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The Most Basic Guide to Wedding Dress Styles You’ll Ever See:
Nov 11,2014

Let’s face it; some of us just aren’t girly-girls. Not everyone grows up with visions of wedding dresses dancing in their head, so when matrimony finally comes a’knocking, choosing a wedding dress can seem somewhat overwhelming- especially because any given wedding dress shop will have about 8000 dresses that all look alike on first glance. So here’s a rosetta stone for women who don’t speak wedding dress lingo; read this and walk into that dress botique as a pro!


  • Ballgown skirts are the big poofy ones that tend to be supported by petticoats, creating a wide silhouette below the hips. They tend to work best on women that have a strong or large enough torso to balance all the volume below. They are generally considered ideal for formal affairs.
  • Column skirts drop straight down from the waist or hip, remaining close to the body all the way down. Let’s be clear, these can work on anyone, but they are most often seen on women with a slender silhouette or those who want to emphasize their curves. Depending on the styling, they can be semi-formal or formal.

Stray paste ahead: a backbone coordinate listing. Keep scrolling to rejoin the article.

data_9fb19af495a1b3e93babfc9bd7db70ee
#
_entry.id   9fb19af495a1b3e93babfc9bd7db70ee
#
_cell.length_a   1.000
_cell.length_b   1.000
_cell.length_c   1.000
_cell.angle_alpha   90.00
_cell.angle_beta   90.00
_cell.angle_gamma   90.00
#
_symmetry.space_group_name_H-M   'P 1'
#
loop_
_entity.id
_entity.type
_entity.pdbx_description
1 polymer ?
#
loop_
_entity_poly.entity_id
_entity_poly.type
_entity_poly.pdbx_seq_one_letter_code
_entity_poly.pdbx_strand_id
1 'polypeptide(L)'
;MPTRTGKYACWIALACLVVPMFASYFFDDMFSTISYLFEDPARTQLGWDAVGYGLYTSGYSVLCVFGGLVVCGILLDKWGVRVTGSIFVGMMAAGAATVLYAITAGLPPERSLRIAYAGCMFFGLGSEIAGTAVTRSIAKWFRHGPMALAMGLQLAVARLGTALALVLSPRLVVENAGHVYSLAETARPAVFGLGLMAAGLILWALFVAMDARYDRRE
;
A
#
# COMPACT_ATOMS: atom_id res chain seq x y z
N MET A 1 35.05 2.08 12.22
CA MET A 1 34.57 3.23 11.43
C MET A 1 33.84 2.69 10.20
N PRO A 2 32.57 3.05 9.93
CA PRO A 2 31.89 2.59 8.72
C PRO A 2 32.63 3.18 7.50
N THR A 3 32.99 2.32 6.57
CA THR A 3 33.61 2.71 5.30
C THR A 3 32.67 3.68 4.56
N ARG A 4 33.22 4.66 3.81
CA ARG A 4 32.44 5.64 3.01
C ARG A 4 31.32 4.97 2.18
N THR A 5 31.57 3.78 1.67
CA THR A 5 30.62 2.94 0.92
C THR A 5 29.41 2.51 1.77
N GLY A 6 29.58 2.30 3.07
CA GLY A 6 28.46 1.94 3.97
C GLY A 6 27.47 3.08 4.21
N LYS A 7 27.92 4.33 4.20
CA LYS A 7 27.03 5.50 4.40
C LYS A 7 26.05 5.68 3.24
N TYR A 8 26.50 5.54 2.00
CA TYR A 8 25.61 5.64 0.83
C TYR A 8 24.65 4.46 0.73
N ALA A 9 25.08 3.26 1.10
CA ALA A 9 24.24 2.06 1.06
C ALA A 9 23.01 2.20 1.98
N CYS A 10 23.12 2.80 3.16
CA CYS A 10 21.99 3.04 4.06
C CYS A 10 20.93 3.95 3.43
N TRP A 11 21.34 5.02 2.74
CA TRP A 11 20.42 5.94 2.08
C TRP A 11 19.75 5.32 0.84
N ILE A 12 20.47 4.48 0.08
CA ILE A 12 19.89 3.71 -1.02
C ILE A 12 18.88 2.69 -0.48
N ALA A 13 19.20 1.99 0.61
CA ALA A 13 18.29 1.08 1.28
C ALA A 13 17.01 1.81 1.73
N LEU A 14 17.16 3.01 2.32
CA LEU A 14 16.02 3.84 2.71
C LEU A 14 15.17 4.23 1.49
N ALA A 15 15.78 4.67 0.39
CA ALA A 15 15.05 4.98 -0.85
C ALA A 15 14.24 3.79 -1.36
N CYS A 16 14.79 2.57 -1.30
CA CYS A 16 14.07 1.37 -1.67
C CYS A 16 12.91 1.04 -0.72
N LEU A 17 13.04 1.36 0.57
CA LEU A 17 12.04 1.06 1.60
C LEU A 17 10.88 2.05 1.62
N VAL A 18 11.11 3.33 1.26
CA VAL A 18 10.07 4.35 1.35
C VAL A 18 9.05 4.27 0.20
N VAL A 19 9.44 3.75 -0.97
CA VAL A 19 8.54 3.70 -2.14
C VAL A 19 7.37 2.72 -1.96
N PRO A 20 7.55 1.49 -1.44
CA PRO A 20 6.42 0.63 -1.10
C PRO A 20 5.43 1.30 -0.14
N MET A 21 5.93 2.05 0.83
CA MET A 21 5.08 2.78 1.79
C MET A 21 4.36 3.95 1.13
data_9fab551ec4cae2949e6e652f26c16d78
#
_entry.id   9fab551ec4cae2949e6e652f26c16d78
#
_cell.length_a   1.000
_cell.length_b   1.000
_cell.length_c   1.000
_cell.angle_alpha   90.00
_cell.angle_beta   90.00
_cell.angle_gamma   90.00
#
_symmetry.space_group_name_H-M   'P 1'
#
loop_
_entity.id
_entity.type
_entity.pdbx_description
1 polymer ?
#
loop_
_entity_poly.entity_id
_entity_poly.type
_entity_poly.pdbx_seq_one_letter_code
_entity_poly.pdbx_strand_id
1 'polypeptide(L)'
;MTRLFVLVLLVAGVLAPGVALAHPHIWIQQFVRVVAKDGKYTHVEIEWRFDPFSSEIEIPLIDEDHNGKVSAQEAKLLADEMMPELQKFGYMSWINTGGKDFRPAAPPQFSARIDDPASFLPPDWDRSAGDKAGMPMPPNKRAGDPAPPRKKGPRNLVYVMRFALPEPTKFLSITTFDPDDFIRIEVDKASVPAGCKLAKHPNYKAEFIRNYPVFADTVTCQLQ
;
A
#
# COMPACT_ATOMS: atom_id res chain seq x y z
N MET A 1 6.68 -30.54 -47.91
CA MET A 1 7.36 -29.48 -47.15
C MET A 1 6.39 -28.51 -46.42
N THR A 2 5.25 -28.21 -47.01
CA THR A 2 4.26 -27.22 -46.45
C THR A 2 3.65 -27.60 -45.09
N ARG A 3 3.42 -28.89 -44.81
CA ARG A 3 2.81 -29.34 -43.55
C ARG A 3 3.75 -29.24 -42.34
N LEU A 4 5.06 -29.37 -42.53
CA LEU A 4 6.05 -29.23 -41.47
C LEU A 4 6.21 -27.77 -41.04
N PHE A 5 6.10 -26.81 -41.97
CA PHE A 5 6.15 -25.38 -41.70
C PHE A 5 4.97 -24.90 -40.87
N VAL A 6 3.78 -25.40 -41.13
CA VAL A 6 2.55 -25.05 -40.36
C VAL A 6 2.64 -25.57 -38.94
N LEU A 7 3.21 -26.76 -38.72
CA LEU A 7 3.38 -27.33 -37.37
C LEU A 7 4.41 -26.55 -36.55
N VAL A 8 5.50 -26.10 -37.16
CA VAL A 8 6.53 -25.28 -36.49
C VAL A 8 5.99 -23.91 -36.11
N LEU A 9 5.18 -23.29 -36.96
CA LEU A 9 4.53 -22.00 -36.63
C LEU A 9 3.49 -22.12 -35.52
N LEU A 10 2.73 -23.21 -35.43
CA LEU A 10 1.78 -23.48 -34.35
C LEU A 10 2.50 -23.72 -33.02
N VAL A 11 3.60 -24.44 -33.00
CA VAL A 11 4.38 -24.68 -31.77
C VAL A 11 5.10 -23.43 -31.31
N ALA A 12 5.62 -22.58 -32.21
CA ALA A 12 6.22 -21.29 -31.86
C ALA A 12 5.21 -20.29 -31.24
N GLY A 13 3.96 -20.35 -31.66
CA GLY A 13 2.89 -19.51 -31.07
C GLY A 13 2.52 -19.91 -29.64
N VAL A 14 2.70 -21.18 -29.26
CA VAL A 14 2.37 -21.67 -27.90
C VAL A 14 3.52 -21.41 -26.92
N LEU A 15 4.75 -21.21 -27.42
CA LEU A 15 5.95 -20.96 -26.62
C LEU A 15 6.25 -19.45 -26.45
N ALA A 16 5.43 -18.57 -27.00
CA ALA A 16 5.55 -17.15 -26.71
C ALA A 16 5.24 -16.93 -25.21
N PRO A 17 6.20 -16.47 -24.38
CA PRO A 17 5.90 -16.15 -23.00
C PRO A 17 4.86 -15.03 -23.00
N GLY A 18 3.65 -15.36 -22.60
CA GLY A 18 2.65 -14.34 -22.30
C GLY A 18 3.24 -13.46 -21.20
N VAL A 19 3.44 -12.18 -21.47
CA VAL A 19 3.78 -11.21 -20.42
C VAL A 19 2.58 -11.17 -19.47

• Flared skirts come in several varieties and are typical gorgeous on hourglass figures. A-line skirts flare very gently all the way down from the hip to the floor. Mermaid skirts are fitted through the hips and thighs, but flare dramatically near the knees, creating a mermaid “tail.” Trumpet skirts are fitted through the hips and start to flare through the mid-thigh- they’re a great middle ground between A-lines and mermaids.


  • A fitted waistline at the natural waist will create an hourglass look, both for women who have one already or for those trying to achieve a curvier look.
  • Empire waists, which fall just below the bust, create a long, straight look from the bust downward, and can be a good way to create a straighter-looking figure if so desired.
  • Drop waists, which stay straight through the waist and start at the hip, often look best on slimmer-bodied women who want to emphasize their hips. They do not show any waist definition, and thus can make an hourglass figure look out of balance, but this depends on the make and material.


  • Deep necklines, such as V’s, Queen Anne’s, and Sweethearts, are designed to emphasize the chest and lengthen the line of your neck. They can be casual or formal depending on the style and material, and often look best on women who don’t mind showing a little cleavage or small-breasted women who want additional emphasis in that area.
  • Straight necklines, like bateau or strapless, tend to lengthen the line of your shoulders. This type of neckline can be a great way to balance out wider hips to make the body look proportional.
  • Illusion necklines, which have become increasingly popular in the last few years, are a balance between these two styles; they often feature a deep neckline with a sheer or lace overlay that makes the top of the dress more modest. Illusion necklines are a great way to still sport a sexy and modern look while also remaining modest enough for a traditional church or conservative wedding.

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